I'm working on a site right now that is using a dhtml drop down menu. My only problem is that this particular menu only works properly on IE5+. As any good site designer knows, this is a problem. Regardless of the Netscape issue, there are still many people using IE4.

I want the ability to offer my site to as many people as possible, but for the sake of navigation - I need to keep this dhtml menu.

Here's where my dilemma lies... Do I hunt around the net for a better, cross-browser drop down menu? Or do I use some Javascript to find out what browser the visitor is using and if they can't view dhtml, send them to another layout?

I don't know dhtml very well at all, so writing my own menu is far beyond my capabilities. If I go with the Javascript detection, the alternate layout would obviously be designed to offer the utmost in usability.

Why do I call this a moral conflict? I haven't done much design work in several months (working on my MCSE) and when I was designing oh so long ago, I was a huge advocate of usability and cross-browser support. I'd like to keep this wonderful dhtml menu (it vastly improves navigation and usability for this particular site), but I want to provide my other visitors with a site of equal quality to the dhtml version.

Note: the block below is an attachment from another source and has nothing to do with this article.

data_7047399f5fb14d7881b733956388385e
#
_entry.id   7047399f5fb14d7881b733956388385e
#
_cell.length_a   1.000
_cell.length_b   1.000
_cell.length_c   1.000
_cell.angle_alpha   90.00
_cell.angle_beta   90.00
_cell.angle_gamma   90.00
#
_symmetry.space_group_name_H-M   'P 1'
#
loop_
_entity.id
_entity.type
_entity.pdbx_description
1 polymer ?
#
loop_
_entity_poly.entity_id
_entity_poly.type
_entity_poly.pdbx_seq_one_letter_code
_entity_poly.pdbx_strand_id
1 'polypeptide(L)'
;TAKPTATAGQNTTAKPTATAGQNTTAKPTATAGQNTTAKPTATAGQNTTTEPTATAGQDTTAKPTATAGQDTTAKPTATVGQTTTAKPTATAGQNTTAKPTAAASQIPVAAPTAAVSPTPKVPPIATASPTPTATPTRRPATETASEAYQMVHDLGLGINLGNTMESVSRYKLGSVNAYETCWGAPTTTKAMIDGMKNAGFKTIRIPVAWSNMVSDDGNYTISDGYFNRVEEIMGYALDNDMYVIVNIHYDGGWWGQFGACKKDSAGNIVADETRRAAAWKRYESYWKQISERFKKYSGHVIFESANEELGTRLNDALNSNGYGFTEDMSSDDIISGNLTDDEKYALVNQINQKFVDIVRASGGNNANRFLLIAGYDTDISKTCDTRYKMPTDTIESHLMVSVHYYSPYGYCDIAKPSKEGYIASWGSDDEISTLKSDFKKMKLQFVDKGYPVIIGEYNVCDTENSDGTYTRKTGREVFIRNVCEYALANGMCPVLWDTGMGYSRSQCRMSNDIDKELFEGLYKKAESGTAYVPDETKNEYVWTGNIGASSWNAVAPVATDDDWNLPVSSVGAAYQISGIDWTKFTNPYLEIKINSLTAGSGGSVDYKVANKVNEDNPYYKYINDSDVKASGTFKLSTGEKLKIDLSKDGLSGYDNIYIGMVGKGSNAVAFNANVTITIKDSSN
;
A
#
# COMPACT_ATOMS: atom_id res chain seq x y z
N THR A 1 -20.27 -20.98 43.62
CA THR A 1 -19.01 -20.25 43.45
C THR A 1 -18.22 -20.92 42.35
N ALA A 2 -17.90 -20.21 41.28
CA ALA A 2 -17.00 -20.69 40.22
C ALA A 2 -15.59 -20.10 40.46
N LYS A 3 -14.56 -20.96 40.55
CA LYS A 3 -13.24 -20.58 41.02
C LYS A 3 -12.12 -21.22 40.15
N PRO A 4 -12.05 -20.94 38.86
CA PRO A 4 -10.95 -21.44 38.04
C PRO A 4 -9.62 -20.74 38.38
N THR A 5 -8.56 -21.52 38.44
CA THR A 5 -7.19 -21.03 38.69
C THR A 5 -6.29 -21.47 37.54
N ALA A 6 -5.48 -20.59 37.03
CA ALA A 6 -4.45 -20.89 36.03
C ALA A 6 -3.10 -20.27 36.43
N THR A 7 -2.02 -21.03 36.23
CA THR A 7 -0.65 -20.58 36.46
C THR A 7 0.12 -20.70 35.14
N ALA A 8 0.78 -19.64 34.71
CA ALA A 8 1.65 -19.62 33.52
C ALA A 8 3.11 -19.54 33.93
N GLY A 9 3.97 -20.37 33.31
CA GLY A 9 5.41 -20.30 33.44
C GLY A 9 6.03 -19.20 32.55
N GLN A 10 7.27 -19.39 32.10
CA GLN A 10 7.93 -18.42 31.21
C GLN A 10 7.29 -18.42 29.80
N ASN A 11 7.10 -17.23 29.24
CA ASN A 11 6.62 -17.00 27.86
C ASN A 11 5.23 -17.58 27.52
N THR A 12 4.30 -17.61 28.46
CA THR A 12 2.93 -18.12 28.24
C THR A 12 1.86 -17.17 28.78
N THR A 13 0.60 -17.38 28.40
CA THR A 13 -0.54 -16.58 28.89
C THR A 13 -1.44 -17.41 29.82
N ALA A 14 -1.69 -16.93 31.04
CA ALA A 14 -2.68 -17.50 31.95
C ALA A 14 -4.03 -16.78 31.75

What's the de facto standard (in webdesign, this seems to be an oxymoron) for situations like this? All of my other code is HTML 4.0 Transitional compliant, it's just this pesky drop down menu that ruins the site for visitors using anything other than IE5+.

I'd really appreciate any input the Sitepoint community has to offer.

Thanks in advance,
Dizcovry